Pride Month: 5 Tax Tips For Giving
The TCJA increased the standard deduction to $12,000 per taxpayer ($24,000 per married couple), making it harder to see a tax benefit from charitable giving. Here are some ideas to get better results for your charitable dollar:
1. Bundle your contributions
Small gifts annually are more likely to stay under the threshold for itemized deductions. Instead of making small gifts annually, consider making several years’ worth of giving at once. With good planning, you can time large donations to fall in a tax year when you anticipate more taxable income.
2. Have a required minimum distribution from your IRA? Make a charitable distribution
This is one of the best strategies to benefit from your charitable giving for those over age 70½. A charitable gift transferred directly from your IRA will be excluded from your taxable income.
3. Donate appreciated stocks
Did you make a smart investment 10 years ago but dread the capital gains tax due when you sell? Donating appreciated stock, held more than one year, to a qualified charity lets you get a deduction for the full fair market value without realizing the gain on your tax return.
4. Set up a donor-advised fund
A donor-advised fund (DAF) is a great strategy for people who want to make a large charitable gift in the current tax year but also want flexibility in the timing or recipient of the charitable giving. Contribution to a DAF will provide a deduction in the year of gift with few restrictions on how and when the money will be distributed to charities down the road.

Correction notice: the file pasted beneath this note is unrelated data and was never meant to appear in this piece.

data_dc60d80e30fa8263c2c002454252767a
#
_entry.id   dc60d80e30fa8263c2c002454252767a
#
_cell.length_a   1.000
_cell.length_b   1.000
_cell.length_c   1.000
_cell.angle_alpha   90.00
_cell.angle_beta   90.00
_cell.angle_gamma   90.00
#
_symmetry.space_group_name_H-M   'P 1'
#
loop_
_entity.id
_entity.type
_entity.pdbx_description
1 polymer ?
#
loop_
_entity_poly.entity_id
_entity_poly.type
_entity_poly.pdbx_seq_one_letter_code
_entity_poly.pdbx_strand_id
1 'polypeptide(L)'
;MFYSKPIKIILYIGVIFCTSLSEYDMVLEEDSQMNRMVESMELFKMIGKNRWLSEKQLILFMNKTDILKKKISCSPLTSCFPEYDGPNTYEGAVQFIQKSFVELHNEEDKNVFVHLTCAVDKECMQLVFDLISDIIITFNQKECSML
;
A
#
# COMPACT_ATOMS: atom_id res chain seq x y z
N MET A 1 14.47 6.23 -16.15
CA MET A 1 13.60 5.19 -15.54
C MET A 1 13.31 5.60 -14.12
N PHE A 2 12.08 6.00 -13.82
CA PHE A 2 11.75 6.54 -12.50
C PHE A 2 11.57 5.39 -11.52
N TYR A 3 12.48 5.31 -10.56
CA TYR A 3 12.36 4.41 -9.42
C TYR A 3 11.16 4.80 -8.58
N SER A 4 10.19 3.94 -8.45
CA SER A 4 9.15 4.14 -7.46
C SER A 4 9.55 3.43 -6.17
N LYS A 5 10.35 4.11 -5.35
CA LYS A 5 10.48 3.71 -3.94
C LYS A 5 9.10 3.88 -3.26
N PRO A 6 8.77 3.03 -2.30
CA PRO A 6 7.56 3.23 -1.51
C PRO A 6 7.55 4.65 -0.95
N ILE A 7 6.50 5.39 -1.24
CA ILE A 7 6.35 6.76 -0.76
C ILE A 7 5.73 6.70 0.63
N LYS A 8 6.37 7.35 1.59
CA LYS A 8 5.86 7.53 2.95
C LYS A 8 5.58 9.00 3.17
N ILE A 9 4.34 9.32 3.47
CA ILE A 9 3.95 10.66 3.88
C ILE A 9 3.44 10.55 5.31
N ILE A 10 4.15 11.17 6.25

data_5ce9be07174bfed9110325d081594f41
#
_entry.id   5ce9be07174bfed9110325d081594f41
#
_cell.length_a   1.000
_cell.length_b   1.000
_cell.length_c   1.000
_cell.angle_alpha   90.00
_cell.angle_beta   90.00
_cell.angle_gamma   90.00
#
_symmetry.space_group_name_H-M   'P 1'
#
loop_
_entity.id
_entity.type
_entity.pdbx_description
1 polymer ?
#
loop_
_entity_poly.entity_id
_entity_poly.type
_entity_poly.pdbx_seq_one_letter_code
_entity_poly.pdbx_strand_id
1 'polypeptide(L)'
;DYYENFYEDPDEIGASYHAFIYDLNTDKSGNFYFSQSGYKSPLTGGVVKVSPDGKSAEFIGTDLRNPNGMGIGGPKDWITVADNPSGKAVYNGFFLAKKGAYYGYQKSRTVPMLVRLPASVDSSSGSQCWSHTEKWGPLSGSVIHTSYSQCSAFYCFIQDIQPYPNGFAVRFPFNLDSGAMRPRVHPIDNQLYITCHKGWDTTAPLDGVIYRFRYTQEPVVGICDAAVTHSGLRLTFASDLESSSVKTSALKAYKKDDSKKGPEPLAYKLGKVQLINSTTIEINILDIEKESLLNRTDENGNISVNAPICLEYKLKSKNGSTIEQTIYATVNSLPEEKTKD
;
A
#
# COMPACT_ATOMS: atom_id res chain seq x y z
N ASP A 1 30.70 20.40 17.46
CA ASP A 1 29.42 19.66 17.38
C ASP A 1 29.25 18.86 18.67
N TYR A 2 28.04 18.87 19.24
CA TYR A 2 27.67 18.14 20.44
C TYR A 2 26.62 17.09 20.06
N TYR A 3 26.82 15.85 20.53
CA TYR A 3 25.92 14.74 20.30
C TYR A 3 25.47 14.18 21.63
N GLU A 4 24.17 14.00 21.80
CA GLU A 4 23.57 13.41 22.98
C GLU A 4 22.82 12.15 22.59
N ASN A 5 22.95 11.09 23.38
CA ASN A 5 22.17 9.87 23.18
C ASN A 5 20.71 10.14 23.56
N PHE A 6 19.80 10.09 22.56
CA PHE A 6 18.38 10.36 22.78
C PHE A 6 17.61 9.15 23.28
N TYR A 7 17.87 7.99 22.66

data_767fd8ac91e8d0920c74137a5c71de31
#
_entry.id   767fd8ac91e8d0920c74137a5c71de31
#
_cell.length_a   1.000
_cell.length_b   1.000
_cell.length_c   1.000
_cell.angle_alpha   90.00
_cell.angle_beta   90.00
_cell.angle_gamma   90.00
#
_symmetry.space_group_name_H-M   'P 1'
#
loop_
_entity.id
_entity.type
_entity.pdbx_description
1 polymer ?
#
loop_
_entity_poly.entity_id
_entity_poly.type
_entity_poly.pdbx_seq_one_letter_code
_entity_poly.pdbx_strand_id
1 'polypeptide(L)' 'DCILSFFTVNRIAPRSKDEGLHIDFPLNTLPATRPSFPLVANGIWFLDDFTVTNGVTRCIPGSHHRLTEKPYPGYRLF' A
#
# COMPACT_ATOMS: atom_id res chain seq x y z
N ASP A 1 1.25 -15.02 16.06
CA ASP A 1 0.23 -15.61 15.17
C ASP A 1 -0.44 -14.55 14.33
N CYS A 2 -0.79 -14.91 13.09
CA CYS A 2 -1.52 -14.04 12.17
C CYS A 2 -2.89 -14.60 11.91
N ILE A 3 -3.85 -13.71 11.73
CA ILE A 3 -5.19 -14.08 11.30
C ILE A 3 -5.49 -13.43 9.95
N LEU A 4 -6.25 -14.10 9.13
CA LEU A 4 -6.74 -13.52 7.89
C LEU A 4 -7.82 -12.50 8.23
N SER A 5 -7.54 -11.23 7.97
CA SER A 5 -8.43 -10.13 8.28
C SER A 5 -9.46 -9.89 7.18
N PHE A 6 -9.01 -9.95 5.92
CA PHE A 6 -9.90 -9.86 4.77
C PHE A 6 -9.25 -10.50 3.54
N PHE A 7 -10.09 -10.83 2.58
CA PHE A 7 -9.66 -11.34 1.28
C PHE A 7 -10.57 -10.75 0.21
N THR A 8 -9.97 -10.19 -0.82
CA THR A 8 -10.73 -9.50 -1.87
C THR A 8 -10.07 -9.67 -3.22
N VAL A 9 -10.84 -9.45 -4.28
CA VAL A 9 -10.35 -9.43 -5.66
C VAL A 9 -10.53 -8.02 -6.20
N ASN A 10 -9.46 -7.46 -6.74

5. Charitable trusts: the path to long-term legacy building
If charitable giving with a lasting impact is part of your planning goal, charitable trusts are a great option to share your wealth among charitable and non-charitable beneficiaries. Depending on the structure, a charitable trust can provide a substantial income tax deduction or serve to reduce your total taxable estate for estate and gift tax purposes.
Any advice contained in this communication, including attachments and enclosures, is not intended as a thorough, in-depth analysis of specific issues. Nor is it sufficient to avoid tax-related penalties. This has been prepared for information purposes and general guidance only and does not constitute professional advice. You should not act upon the information contained in this publication without obtaining specific professional advice. No representation or warranty (express or implied) is made as to the accuracy or completeness of the information contained in this publication, and CohnReznick LLP, its members, employees and agents accept no liability, and disclaim all responsibility, for the consequences of you or anyone else acting, or refraining to act, in reliance on the information contained in this publication or for any decision based on it.
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